SAMBAR - if you ever want to know, ask ank, he drinks this straight, but i would not recommend this method
-- take drumstick?(have no idea if you can find this in america), tomatos, split chickpeas, potatoes, onions, eggplant, beet root, carrots, okra and slice the correct way for sambar
-- cook up all the vegetables in the pressure cooker with salt and water
-- mix sambar powder in the vegetable which is a mix of chili, coriander, and tumeric
-- heat some coconut oil, throw in curry leaves and cardamum for a minute, put some on the juice from the vegetables in the hot pan and return everything into the large pot
-- eat with any ricy type product you find, or pour into a cup for ank
UPERI - this spicy yummy thing I love, just another thing india adds to the table for the fun of it
-- grind in mortar and pestle 1c. shredded coconut, 1tsp. tumeric, 1/2tsp whole peppercorn, 5 small onions, 3 green chilis
-- take 2 cups of very thinly sliced green beans and cook
-- heat 2 tsp coconut oil on low heat, add 1tsp mustard seeds, 2tbls. white dal, 6 curry leaves
-- throw in grinded mixture from above, cook one minute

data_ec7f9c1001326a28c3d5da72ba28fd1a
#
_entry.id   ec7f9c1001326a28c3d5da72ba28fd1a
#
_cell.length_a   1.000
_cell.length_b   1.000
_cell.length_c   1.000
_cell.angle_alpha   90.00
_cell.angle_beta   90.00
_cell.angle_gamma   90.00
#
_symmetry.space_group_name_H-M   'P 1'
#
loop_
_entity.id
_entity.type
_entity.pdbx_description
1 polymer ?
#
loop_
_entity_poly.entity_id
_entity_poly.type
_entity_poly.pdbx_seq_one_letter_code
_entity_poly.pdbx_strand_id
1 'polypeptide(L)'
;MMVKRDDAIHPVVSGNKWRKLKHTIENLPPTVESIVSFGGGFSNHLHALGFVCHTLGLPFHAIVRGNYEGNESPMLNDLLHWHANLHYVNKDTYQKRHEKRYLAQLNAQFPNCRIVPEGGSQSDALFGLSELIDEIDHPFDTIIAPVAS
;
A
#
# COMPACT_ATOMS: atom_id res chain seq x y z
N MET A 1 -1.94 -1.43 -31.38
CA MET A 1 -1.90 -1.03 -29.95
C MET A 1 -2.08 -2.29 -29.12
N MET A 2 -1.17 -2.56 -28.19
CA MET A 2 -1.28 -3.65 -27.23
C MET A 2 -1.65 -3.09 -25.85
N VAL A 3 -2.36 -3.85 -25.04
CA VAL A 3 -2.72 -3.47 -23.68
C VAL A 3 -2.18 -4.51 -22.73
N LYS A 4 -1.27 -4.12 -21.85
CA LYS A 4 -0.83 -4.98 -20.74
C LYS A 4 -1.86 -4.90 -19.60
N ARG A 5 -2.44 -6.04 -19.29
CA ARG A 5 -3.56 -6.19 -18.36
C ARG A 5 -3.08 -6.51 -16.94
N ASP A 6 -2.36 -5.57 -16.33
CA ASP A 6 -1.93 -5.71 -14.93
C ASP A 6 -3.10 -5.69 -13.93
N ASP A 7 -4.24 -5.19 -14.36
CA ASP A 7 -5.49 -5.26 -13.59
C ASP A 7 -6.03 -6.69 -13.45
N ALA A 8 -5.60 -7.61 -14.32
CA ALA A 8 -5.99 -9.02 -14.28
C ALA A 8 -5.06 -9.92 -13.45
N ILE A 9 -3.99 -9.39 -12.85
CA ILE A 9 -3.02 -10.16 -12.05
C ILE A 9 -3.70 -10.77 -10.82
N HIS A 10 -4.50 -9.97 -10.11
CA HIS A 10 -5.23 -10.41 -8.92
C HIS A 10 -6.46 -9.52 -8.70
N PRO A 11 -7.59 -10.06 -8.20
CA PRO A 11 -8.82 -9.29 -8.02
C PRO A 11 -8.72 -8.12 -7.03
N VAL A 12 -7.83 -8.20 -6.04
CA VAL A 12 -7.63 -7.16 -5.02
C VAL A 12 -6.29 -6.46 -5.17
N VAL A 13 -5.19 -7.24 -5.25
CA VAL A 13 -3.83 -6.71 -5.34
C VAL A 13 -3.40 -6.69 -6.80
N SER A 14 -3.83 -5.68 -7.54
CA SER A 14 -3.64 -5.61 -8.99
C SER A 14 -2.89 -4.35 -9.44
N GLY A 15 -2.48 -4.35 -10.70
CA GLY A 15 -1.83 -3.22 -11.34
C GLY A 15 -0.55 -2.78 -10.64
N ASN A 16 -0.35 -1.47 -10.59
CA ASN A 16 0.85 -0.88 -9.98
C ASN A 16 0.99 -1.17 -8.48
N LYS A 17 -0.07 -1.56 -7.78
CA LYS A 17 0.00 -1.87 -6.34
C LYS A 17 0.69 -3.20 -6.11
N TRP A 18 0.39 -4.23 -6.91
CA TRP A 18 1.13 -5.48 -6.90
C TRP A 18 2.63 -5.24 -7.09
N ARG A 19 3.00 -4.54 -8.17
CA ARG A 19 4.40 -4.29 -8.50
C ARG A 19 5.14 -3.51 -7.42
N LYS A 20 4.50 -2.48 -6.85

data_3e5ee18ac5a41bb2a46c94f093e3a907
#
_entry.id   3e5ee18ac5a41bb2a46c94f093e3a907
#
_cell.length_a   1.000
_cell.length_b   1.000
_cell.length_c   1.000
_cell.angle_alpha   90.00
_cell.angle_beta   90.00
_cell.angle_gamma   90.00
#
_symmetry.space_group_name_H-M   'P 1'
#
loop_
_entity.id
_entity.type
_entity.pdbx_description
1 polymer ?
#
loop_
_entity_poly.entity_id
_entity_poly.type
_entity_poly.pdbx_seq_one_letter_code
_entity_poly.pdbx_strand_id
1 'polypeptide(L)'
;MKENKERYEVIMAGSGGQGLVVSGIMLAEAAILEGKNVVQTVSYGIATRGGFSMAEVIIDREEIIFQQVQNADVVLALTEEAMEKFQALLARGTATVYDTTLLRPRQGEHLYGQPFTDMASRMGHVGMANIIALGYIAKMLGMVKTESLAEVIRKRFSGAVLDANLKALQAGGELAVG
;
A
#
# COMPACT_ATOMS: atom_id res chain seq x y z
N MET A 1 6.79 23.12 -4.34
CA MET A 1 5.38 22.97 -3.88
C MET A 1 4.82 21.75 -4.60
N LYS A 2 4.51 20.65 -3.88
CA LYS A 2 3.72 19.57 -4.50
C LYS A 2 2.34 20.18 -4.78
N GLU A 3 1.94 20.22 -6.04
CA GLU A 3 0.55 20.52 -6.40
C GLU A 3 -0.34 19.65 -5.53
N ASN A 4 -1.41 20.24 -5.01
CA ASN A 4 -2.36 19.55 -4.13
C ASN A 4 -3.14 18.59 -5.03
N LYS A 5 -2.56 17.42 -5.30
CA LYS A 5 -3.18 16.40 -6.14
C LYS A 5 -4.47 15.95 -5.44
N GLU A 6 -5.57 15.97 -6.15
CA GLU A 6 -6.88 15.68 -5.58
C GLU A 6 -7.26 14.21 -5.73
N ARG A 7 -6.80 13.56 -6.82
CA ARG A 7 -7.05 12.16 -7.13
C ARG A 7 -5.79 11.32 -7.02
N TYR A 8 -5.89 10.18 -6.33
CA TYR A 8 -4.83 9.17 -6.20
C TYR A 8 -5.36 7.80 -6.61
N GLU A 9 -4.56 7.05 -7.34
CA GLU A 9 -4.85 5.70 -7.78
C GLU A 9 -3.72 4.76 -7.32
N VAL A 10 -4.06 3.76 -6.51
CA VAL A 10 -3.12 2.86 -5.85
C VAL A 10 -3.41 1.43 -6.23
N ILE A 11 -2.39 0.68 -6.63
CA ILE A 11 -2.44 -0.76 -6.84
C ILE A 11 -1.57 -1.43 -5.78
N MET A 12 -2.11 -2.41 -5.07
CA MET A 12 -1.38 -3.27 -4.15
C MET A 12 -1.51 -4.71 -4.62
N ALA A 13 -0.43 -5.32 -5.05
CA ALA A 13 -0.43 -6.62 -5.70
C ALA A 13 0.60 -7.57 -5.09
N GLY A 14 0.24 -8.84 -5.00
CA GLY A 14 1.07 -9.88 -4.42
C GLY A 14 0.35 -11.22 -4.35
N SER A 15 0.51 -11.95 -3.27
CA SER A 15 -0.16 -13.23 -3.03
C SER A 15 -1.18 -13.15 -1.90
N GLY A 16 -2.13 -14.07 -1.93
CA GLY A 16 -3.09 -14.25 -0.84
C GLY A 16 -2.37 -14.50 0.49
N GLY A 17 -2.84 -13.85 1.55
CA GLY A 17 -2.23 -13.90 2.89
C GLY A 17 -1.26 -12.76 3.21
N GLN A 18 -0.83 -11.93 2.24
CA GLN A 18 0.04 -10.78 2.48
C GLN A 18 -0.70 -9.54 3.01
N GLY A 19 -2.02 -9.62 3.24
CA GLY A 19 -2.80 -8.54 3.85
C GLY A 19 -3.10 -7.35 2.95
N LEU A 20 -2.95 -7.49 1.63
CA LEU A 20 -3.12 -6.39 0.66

-- add cooked green beans and salt
-- increase heat, cook for 3 minutes continually mixing
-- taste a couple times
AVIEL - another vegetable, saucy delicacy to each with some dough/rice type product
-- cut up the same vegetables that were in the sambar but in thick matchstick shapes (get this right or they might not know what you are making)
-- take the same grinded ingredients you used in uperi
-- pour grinded ingredients over the vegetables and cook everything
-- mix tamarind in water, add to the pot
-- add salt
-- add 10 tsp. coconut oil and say "WE WANT MORE"
-- do not mix vegetables with a spoon because you will mash the vegetables and forget what you are eating again, flip the vegetables while they are cooking so nothing burns
-- add a hand, full of curry leaves
Okay, that is the end of our f(e)asting for today.  Wait, the finally [?  -ed] is Jacka Pulka, which you may have heard of already.  This is what the other neighbor cooked up last night so ank and i could break our fast.  But for some reason I decided to commit to fruits and nuts for the rest of my stay in india, so i ate coconut and some cashew nuts instead. [ ank graciously volunteered to eat her share, for the rest of the month  -ed]
-- take one unripe jackfruit from your tree in the backyard
-- gather around 5-6 people and get the fruit out, save the nuts in the middle of each fruity delight, and slice the fruit up into small strips (beware of any sticky white substance.  it does come off with coconut oil, though, don't fear)
-- blend 1/2 coconut, some onions, some garlic, and three long green chilis
-- put sliced jacka fruit in a pressure cooker, dump in the blended items, add 10 curry leaves, 1tsp. tumeric, salt, 1c. water, and 5 of the nuts [ jaca kuro  -ed]
-- cook for 3 whistles
-- when finished, of course add enough coconut oil to satisfy your hearts' desires
let me know what happens.

[written by neilu, who was unable to figure out posting protocol  -ed]

No comments: